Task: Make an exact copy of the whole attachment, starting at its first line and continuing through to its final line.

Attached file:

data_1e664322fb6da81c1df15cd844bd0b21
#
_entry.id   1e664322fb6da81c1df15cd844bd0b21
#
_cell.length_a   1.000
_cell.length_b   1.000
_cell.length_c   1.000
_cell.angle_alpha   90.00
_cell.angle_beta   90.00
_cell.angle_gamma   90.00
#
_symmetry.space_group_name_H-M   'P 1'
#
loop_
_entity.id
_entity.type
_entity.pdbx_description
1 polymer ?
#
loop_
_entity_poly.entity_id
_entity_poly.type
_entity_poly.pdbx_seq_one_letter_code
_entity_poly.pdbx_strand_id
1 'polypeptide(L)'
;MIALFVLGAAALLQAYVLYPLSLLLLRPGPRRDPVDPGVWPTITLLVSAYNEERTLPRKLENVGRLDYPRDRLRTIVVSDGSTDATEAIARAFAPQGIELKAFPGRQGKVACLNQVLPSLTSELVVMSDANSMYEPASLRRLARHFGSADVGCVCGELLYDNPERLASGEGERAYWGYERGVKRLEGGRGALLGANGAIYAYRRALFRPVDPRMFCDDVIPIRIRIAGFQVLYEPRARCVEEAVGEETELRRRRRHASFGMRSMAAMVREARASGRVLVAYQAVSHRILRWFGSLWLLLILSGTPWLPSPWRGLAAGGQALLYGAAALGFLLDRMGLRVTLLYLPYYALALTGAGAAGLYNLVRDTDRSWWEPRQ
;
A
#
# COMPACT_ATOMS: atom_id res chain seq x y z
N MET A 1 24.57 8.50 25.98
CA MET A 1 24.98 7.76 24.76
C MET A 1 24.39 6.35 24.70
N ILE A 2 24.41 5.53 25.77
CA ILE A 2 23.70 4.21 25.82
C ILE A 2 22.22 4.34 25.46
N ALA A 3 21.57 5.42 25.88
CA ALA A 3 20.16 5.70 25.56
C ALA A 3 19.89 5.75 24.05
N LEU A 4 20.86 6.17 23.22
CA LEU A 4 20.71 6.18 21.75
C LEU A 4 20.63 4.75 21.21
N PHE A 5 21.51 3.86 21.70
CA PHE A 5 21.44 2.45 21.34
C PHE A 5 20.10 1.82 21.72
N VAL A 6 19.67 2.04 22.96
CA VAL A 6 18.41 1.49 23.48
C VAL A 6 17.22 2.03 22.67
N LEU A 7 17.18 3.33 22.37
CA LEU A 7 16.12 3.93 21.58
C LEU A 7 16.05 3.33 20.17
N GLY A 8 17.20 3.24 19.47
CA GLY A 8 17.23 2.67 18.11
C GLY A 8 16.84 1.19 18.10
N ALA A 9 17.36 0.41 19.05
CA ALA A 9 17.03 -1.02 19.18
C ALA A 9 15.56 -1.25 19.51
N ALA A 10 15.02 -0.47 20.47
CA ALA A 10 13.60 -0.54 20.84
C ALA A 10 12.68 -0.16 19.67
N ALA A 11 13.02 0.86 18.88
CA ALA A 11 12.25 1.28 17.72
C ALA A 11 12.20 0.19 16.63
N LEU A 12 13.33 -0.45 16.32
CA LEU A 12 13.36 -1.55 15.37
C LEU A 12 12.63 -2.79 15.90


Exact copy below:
data_1e664322fb6da81c1df15cd844bd0b21
#
_entry.id   1e664322fb6da81c1df15cd844bd0b21
#
_cell.length_a   1.000
_cell.length_b   1.000
_cell.length_c   1.000
_cell.angle_alpha   90.00
_cell.angle_beta   90.00
_cell.angle_gamma   90.00
#
_symmetry.space_group_name_H-M   'P 1'
#
loop_
_entity.id
_entity.type
_entity.pdbx_description
1 polymer ?
#
loop_
_entity_poly.entity_id
_entity_poly.type
_entity_poly.pdbx_seq_one_letter_code
_entity_poly.pdbx_strand_id
1 'polypeptide(L)'
;MIALFVLGAAALLQAYVLYPLSLLLLRPGPRRDPVDPGVWPTITLLVSAYNEERTLPRKLENVGRLDYPRDRLRTIVVSDGSTDATEAIARAFAPQGIELKAFPGRQGKVACLNQVLPSLTSELVVMSDANSMYEPASLRRLARHFGSADVGCVCGELLYDNPERLASGEGERAYWGYERGVKRLEGGRGALLGANGAIYAYRRALFRPVDPRMFCDDVIPIRIRIAGFQVLYEPRARCVEEAVGEETELRRRRRHASFGMRSMAAMVREARASGRVLVAYQAVSHRILRWFGSLWLLLILSGTPWLPSPWRGLAAGGQALLYGAAALGFLLDRMGLRVTLLYLPYYALALTGAGAAGLYNLVRDTDRSWWEPRQ
;
A
#
# COMPACT_ATOMS: atom_id res chain seq x y z
N MET A 1 24.57 8.50 25.98
CA MET A 1 24.98 7.76 24.76
C MET A 1 24.39 6.35 24.70
N ILE A 2 24.41 5.53 25.77
CA ILE A 2 23.70 4.21 25.82
C ILE A 2 22.22 4.34 25.46
N ALA A 3 21.57 5.42 25.88
CA ALA A 3 20.16 5.70 25.56
C ALA A 3 19.89 5.75 24.05
N LEU A 4 20.86 6.17 23.22
CA LEU A 4 20.71 6.18 21.75
C LEU A 4 20.63 4.75 21.21
N PHE A 5 21.51 3.86 21.70
CA PHE A 5 21.44 2.45 21.34
C PHE A 5 20.10 1.82 21.72
N VAL A 6 19.67 2.04 22.96
CA VAL A 6 18.41 1.49 23.48
C VAL A 6 17.22 2.03 22.67
N LEU A 7 17.18 3.33 22.37
CA LEU A 7 16.12 3.93 21.58
C LEU A 7 16.05 3.33 20.17
N GLY A 8 17.20 3.24 19.47
CA GLY A 8 17.23 2.67 18.11
C GLY A 8 16.84 1.19 18.10
N ALA A 9 17.36 0.41 19.05
CA ALA A 9 17.03 -1.02 19.18
C ALA A 9 15.56 -1.25 19.51
N ALA A 10 15.02 -0.47 20.47
CA ALA A 10 13.60 -0.54 20.84
C ALA A 10 12.68 -0.16 19.67
N ALA A 11 13.02 0.86 18.88
CA ALA A 11 12.25 1.28 17.72
C ALA A 11 12.20 0.19 16.63
N LEU A 12 13.33 -0.45 16.32
CA LEU A 12 13.36 -1.55 15.37
C LEU A 12 12.63 -2.79 15.90